Only…I wasn’t.

I should’ve been sitting at the gym that afternoon wondering what sort of wine I would drink when I got home, but instead I was trying to figure out what the funny feeling was in the pit of my gut.  No, it wasn’t gas.  It was my “writey” sense attacking my “you just kicked ass” sense, and I really didn’t understand why.  I mean, the words had flowed so easily that day.

So I texted my marathon buddies and asked if they’d ever written a killer scene that just didn’t feel like it fit.  E. Michels asks, “Were you forcing your characters or is it a POV issue?”  Without much thought I say, “I just don’t think my characters would do what I had them do.”


Truth is, deep down I knew that’s what the problem was.  But I’m a diehard plotter with boards and sticky notes and everything!  It’s hard to admit that maybe I need to re-evaluate my story.  What’s also hard is for me to except that I just spent six hours of my precious writing time writing a scene that, in the end, didn’t increase the word count on my manuscript.  It’s a hard pill to swallow, and I just needed someone else to get me to admit it.  I needed someone to give me permission to scrap it and start over.  And I thought that maybe some of you needed the same, so here are a few tips on how to make it easier to find your way back to where you need to be.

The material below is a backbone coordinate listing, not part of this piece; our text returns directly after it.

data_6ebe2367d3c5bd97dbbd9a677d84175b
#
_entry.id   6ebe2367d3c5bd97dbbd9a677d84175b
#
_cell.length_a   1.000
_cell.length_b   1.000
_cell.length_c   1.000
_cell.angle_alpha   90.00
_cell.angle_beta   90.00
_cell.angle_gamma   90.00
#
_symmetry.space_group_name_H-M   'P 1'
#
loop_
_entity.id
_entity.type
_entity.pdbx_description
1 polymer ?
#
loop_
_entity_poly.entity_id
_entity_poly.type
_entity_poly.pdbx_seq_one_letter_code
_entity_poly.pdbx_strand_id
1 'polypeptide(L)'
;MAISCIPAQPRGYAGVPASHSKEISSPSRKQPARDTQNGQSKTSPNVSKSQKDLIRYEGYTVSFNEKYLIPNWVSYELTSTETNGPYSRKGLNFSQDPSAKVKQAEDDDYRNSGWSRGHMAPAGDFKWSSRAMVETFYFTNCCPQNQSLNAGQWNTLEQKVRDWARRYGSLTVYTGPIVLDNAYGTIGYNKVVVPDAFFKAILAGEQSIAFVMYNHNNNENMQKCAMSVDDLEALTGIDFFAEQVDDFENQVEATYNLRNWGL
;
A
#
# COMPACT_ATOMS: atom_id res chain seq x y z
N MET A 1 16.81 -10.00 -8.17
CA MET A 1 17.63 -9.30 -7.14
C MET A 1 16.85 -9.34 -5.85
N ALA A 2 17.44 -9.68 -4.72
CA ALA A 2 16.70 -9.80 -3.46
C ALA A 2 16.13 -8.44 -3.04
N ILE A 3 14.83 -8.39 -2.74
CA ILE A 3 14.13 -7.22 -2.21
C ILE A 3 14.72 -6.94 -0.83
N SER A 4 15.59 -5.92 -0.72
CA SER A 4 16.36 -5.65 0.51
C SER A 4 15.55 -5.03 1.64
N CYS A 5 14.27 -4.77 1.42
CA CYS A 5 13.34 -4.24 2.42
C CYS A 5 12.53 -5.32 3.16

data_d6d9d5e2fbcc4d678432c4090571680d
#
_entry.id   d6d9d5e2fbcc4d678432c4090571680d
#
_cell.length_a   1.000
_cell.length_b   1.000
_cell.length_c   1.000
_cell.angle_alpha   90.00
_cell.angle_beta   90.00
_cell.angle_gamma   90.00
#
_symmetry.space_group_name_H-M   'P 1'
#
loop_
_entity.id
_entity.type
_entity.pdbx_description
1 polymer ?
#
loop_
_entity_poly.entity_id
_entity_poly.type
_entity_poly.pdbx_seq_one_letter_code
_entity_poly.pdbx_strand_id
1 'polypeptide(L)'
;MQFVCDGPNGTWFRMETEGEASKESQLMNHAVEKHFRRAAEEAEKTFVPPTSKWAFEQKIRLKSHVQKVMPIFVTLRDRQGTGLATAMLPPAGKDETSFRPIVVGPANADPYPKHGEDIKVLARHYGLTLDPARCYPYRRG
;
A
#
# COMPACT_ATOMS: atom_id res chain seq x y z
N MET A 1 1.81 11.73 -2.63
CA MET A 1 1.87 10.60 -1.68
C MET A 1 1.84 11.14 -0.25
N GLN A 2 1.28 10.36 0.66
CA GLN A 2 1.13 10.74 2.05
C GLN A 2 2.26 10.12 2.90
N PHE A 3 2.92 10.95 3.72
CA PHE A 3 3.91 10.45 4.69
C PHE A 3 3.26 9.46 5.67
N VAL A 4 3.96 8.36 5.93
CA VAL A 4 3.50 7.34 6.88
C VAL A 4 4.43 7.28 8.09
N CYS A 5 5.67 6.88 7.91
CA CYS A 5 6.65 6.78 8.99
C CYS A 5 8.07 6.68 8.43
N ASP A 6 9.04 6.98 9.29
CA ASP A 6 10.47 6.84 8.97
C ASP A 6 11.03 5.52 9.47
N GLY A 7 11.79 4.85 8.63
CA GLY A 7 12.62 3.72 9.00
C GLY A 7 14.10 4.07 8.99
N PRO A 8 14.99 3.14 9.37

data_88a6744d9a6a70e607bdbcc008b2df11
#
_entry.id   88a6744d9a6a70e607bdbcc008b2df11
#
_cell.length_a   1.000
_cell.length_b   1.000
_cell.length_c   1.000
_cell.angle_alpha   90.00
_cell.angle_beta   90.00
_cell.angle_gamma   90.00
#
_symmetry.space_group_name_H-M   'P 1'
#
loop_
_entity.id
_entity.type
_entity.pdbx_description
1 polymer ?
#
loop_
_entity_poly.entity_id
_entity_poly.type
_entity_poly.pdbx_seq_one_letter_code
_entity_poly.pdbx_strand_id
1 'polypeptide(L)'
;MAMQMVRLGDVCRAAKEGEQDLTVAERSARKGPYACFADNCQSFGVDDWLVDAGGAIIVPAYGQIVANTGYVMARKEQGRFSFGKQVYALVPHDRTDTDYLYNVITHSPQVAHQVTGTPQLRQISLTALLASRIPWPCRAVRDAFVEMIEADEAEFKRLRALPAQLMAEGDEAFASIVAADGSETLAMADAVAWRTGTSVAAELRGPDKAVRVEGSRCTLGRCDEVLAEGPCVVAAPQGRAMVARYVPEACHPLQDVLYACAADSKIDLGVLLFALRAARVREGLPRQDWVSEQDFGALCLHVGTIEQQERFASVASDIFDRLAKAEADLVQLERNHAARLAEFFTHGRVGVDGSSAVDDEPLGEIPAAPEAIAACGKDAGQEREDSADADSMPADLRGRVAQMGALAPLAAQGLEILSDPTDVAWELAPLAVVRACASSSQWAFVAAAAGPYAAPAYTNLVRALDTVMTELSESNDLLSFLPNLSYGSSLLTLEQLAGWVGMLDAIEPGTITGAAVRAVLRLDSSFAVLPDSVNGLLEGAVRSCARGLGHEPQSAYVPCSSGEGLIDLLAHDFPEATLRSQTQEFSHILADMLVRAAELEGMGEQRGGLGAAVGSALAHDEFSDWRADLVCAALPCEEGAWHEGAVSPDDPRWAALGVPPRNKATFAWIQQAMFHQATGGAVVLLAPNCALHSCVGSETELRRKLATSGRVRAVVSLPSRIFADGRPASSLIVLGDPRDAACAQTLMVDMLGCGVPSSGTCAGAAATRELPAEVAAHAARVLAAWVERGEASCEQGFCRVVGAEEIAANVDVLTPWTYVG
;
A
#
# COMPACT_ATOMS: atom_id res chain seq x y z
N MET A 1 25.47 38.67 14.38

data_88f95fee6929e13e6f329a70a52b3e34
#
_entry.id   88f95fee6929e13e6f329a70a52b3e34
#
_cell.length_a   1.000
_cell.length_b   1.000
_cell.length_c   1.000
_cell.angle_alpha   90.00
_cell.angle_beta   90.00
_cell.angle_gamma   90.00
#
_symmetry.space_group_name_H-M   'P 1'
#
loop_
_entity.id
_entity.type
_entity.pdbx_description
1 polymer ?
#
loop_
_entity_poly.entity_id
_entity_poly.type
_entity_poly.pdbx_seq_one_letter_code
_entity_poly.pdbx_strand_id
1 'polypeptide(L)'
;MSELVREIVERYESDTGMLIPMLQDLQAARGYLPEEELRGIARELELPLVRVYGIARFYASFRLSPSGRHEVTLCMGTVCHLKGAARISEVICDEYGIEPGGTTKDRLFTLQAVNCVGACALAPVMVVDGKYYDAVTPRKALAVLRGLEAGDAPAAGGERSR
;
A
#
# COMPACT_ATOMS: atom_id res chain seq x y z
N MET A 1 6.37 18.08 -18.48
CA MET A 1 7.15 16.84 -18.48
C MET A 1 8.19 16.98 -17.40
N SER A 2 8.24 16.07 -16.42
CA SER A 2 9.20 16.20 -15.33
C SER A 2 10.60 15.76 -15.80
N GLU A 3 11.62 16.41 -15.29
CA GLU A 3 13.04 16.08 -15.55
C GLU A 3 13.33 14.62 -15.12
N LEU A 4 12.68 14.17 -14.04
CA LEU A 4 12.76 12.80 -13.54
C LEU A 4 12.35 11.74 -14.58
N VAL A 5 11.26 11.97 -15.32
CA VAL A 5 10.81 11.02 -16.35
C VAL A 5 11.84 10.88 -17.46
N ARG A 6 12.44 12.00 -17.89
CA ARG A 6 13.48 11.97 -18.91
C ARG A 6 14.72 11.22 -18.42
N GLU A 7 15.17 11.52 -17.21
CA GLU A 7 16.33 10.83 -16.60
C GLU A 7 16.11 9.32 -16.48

1.  The first problem is admitting you’re lost.

Look on the bright side.  So you wrote one scene that needs to go.  It’s better than ignoring your gut and writing the rest of the book in the wrong direction, right?  And it’s not necessarily wasted words.  Cut them out and place them in a “cut scenes” file.  With a few tweaks, there may be another manuscript you can use it in later.

2.  Get out of the map.


I love this episode of FRIENDS, don’t you?  But where Joey needs to get in the map to find his way, sometimes I find I need to get out of the map to find my way.  I get so bogged down on word count that I don’t take the time to step back and look at the big picture.  Where are your characters in their intended arc?  Is the plot still moving at the right pace?  How many words do you have left and can you fit in what’s still needed.  A few quick checks may be all it takes to show you where you need to be.